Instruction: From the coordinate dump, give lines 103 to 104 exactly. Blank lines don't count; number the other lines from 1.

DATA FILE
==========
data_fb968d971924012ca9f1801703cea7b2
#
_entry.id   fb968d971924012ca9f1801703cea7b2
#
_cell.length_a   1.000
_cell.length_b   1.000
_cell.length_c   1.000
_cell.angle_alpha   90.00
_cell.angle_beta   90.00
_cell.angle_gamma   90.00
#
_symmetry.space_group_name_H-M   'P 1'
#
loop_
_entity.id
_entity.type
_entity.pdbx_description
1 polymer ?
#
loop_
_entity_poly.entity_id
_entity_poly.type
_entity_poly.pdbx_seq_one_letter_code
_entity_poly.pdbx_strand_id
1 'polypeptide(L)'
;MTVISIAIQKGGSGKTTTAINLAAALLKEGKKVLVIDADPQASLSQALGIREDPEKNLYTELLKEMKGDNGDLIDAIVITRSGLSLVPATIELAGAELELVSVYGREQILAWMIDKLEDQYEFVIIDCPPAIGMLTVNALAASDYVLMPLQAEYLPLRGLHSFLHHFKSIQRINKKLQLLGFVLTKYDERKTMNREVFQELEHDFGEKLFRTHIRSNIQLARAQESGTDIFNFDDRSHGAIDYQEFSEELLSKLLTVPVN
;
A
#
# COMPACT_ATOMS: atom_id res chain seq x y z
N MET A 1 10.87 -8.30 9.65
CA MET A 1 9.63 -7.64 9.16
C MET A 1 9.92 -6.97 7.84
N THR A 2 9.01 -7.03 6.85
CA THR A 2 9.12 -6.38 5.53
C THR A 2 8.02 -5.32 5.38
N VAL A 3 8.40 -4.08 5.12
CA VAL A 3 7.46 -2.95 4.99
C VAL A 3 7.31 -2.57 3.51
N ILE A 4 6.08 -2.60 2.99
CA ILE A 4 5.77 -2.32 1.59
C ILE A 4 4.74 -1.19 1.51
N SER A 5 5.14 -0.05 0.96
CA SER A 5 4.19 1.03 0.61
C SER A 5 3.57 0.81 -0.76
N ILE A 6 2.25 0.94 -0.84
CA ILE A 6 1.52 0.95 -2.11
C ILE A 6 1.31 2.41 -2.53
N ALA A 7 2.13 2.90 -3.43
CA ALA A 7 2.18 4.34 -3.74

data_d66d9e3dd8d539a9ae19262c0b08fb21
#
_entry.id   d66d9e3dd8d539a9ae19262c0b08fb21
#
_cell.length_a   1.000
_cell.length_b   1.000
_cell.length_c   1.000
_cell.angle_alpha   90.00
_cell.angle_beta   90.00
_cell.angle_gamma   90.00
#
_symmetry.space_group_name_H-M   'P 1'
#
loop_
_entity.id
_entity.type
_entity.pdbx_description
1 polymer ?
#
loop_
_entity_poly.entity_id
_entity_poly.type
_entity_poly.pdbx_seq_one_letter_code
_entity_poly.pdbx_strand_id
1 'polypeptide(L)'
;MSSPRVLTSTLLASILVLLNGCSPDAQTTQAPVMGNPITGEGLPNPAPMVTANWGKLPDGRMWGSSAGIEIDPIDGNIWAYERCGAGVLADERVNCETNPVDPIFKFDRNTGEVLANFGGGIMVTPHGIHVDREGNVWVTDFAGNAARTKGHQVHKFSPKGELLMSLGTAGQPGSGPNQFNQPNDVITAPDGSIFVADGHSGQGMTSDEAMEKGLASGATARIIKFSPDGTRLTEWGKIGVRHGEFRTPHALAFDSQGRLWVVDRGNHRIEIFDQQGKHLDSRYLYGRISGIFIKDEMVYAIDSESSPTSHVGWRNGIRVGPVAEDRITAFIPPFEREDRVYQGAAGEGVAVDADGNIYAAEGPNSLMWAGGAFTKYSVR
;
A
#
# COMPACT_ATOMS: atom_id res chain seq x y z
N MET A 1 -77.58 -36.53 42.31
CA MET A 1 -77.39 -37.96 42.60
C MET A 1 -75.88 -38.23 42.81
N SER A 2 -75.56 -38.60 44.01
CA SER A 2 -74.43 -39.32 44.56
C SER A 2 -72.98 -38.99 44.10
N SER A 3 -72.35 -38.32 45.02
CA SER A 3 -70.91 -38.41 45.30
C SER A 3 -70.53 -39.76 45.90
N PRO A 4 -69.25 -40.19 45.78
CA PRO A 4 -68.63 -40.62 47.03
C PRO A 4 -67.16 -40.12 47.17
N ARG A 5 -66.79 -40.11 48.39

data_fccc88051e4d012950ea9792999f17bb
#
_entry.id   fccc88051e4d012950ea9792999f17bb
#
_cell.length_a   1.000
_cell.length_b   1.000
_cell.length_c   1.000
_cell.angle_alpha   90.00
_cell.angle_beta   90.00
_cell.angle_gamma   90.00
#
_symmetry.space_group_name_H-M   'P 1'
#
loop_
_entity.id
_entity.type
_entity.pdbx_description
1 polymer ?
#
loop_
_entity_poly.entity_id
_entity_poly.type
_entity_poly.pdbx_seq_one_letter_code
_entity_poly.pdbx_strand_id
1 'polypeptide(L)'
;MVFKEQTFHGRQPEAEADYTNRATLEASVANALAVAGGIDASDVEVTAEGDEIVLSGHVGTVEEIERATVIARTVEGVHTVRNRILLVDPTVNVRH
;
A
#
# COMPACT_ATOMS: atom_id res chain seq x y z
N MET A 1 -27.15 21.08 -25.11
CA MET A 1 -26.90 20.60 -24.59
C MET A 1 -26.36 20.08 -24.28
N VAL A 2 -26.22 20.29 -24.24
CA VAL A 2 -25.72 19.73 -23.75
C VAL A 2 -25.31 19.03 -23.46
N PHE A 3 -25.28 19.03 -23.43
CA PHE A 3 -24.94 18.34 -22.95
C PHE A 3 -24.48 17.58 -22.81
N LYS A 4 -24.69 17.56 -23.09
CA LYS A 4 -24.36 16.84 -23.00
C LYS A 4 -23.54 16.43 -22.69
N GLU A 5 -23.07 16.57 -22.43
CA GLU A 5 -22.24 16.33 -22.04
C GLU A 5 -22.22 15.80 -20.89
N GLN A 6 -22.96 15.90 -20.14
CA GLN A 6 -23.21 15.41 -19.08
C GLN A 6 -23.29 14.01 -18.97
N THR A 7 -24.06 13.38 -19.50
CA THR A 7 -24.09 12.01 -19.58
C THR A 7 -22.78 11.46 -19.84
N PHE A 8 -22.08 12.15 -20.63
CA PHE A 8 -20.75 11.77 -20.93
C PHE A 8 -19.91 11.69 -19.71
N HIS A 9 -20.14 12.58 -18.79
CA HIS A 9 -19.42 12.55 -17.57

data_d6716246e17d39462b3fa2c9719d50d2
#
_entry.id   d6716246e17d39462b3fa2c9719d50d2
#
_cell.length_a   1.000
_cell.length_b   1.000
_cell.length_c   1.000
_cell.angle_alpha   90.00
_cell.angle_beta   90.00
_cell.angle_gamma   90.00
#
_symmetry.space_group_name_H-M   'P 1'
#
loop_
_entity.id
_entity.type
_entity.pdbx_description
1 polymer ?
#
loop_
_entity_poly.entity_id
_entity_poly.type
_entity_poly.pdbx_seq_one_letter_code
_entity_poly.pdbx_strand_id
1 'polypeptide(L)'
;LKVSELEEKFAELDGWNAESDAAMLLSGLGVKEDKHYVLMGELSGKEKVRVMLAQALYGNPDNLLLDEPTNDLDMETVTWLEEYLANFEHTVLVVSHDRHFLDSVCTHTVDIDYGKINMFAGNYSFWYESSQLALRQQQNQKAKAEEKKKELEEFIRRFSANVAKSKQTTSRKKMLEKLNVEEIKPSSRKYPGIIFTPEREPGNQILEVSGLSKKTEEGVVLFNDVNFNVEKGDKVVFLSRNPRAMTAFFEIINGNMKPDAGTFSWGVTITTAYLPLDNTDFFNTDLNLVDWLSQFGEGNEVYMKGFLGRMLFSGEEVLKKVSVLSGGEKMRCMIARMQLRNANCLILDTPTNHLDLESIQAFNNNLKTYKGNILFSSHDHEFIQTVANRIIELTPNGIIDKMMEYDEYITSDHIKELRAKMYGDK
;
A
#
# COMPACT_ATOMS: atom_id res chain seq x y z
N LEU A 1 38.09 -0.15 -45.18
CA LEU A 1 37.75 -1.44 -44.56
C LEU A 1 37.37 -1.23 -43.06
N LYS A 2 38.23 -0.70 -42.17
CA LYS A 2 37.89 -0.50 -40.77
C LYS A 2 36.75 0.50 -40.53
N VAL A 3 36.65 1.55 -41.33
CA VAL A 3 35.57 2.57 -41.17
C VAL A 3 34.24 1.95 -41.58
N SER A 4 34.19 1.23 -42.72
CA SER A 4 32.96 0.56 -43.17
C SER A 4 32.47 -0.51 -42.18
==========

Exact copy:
_cell.angle_gamma   90.00
#